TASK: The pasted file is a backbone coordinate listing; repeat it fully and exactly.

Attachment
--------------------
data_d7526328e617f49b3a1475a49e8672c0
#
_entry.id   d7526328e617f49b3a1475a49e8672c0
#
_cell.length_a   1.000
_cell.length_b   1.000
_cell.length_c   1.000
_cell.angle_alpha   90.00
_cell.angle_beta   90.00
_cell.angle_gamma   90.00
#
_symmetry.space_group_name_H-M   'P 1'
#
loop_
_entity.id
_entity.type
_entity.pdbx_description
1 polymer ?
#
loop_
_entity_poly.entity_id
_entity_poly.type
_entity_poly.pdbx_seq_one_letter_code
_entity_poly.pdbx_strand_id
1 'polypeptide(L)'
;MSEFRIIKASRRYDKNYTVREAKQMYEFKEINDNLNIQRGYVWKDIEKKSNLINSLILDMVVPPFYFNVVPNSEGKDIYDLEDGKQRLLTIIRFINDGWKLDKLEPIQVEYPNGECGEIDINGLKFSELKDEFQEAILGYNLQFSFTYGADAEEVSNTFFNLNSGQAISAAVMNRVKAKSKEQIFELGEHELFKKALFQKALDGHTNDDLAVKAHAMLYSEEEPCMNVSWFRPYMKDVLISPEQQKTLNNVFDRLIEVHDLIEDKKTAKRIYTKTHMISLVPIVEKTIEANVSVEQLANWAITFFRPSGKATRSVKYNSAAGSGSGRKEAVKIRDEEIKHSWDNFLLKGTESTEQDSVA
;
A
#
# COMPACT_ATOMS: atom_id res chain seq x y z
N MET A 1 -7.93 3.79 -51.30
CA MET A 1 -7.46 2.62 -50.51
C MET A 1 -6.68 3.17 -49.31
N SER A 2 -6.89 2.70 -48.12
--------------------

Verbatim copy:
data_d7526328e617f49b3a1475a49e8672c0
#
_entry.id   d7526328e617f49b3a1475a49e8672c0
#
_cell.length_a   1.000
_cell.length_b   1.000
_cell.length_c   1.000
_cell.angle_alpha   90.00
_cell.angle_beta   90.00
_cell.angle_gamma   90.00
#
_symmetry.space_group_name_H-M   'P 1'
#
loop_
_entity.id
_entity.type
_entity.pdbx_description
1 polymer ?
#
loop_
_entity_poly.entity_id
_entity_poly.type
_entity_poly.pdbx_seq_one_letter_code
_entity_poly.pdbx_strand_id
1 'polypeptide(L)'
;MSEFRIIKASRRYDKNYTVREAKQMYEFKEINDNLNIQRGYVWKDIEKKSNLINSLILDMVVPPFYFNVVPNSEGKDIYDLEDGKQRLLTIIRFINDGWKLDKLEPIQVEYPNGECGEIDINGLKFSELKDEFQEAILGYNLQFSFTYGADAEEVSNTFFNLNSGQAISAAVMNRVKAKSKEQIFELGEHELFKKALFQKALDGHTNDDLAVKAHAMLYSEEEPCMNVSWFRPYMKDVLISPEQQKTLNNVFDRLIEVHDLIEDKKTAKRIYTKTHMISLVPIVEKTIEANVSVEQLANWAITFFRPSGKATRSVKYNSAAGSGSGRKEAVKIRDEEIKHSWDNFLLKGTESTEQDSVA
;
A
#
# COMPACT_ATOMS: atom_id res chain seq x y z
N MET A 1 -7.93 3.79 -51.30
CA MET A 1 -7.46 2.62 -50.51
C MET A 1 -6.68 3.17 -49.31
N SER A 2 -6.89 2.70 -48.12